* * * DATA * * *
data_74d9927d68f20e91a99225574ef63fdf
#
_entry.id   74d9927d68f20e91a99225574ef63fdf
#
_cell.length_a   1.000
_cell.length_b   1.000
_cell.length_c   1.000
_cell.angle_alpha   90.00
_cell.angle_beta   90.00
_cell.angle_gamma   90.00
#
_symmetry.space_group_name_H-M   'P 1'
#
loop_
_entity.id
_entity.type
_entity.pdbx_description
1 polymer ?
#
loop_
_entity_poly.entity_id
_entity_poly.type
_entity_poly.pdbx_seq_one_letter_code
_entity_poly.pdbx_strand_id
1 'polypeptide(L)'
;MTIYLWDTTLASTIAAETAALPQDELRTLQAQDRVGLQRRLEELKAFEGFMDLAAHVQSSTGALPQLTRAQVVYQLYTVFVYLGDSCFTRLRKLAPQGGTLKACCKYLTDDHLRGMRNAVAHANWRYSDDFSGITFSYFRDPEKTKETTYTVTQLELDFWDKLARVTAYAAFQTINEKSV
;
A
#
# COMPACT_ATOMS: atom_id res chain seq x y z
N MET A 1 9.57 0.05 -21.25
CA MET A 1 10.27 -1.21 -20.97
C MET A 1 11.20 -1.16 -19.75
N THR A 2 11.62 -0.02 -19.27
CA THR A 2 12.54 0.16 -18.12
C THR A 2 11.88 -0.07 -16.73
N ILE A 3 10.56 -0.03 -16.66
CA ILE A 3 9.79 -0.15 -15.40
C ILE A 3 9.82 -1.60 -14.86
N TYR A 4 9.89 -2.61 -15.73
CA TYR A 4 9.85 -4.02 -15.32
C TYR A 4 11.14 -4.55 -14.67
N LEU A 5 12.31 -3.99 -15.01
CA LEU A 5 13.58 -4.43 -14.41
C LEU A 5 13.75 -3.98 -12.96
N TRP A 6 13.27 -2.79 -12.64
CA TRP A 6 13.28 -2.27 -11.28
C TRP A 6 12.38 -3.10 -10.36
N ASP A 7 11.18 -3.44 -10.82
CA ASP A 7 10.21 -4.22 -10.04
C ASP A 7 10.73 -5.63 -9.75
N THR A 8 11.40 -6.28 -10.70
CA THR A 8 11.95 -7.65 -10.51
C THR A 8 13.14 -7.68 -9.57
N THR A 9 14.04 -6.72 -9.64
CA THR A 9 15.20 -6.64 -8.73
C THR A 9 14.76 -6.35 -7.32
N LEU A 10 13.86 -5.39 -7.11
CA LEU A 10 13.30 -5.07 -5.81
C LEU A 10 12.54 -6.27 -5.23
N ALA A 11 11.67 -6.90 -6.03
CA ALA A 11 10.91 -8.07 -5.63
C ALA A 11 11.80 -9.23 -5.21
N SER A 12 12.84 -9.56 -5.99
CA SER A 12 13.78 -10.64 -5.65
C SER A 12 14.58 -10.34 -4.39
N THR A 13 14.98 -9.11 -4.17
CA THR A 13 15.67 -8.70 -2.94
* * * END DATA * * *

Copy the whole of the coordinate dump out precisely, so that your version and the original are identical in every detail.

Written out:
data_74d9927d68f20e91a99225574ef63fdf
#
_entry.id   74d9927d68f20e91a99225574ef63fdf
#
_cell.length_a   1.000
_cell.length_b   1.000
_cell.length_c   1.000
_cell.angle_alpha   90.00
_cell.angle_beta   90.00
_cell.angle_gamma   90.00
#
_symmetry.space_group_name_H-M   'P 1'
#
loop_
_entity.id
_entity.type
_entity.pdbx_description
1 polymer ?
#
loop_
_entity_poly.entity_id
_entity_poly.type
_entity_poly.pdbx_seq_one_letter_code
_entity_poly.pdbx_strand_id
1 'polypeptide(L)'
;MTIYLWDTTLASTIAAETAALPQDELRTLQAQDRVGLQRRLEELKAFEGFMDLAAHVQSSTGALPQLTRAQVVYQLYTVFVYLGDSCFTRLRKLAPQGGTLKACCKYLTDDHLRGMRNAVAHANWRYSDDFSGITFSYFRDPEKTKETTYTVTQLELDFWDKLARVTAYAAFQTINEKSV
;
A
#
# COMPACT_ATOMS: atom_id res chain seq x y z
N MET A 1 9.57 0.05 -21.25
CA MET A 1 10.27 -1.21 -20.97
C MET A 1 11.20 -1.16 -19.75
N THR A 2 11.62 -0.02 -19.27
CA THR A 2 12.54 0.16 -18.12
C THR A 2 11.88 -0.07 -16.73
N ILE A 3 10.56 -0.03 -16.66
CA ILE A 3 9.79 -0.15 -15.40
C ILE A 3 9.82 -1.60 -14.86
N TYR A 4 9.89 -2.61 -15.73
CA TYR A 4 9.85 -4.02 -15.32
C TYR A 4 11.14 -4.55 -14.67
N LEU A 5 12.31 -3.99 -15.01
CA LEU A 5 13.58 -4.43 -14.41
C LEU A 5 13.75 -3.98 -12.96
N TRP A 6 13.27 -2.79 -12.64
CA TRP A 6 13.28 -2.27 -11.28
C TRP A 6 12.38 -3.10 -10.36
N ASP A 7 11.18 -3.44 -10.82
CA ASP A 7 10.21 -4.22 -10.04
C ASP A 7 10.73 -5.63 -9.75
N THR A 8 11.40 -6.28 -10.70
CA THR A 8 11.95 -7.65 -10.51
C THR A 8 13.14 -7.68 -9.57
N THR A 9 14.04 -6.72 -9.64
CA THR A 9 15.20 -6.64 -8.73
C THR A 9 14.76 -6.35 -7.32
N LEU A 10 13.86 -5.39 -7.11
CA LEU A 10 13.30 -5.07 -5.81
C LEU A 10 12.54 -6.27 -5.23
N ALA A 11 11.67 -6.90 -6.03
CA ALA A 11 10.91 -8.07 -5.63
C ALA A 11 11.80 -9.23 -5.21
N SER A 12 12.84 -9.56 -5.99
CA SER A 12 13.78 -10.64 -5.65
C SER A 12 14.58 -10.34 -4.39
N THR A 13 14.98 -9.11 -4.17
CA THR A 13 15.67 -8.70 -2.94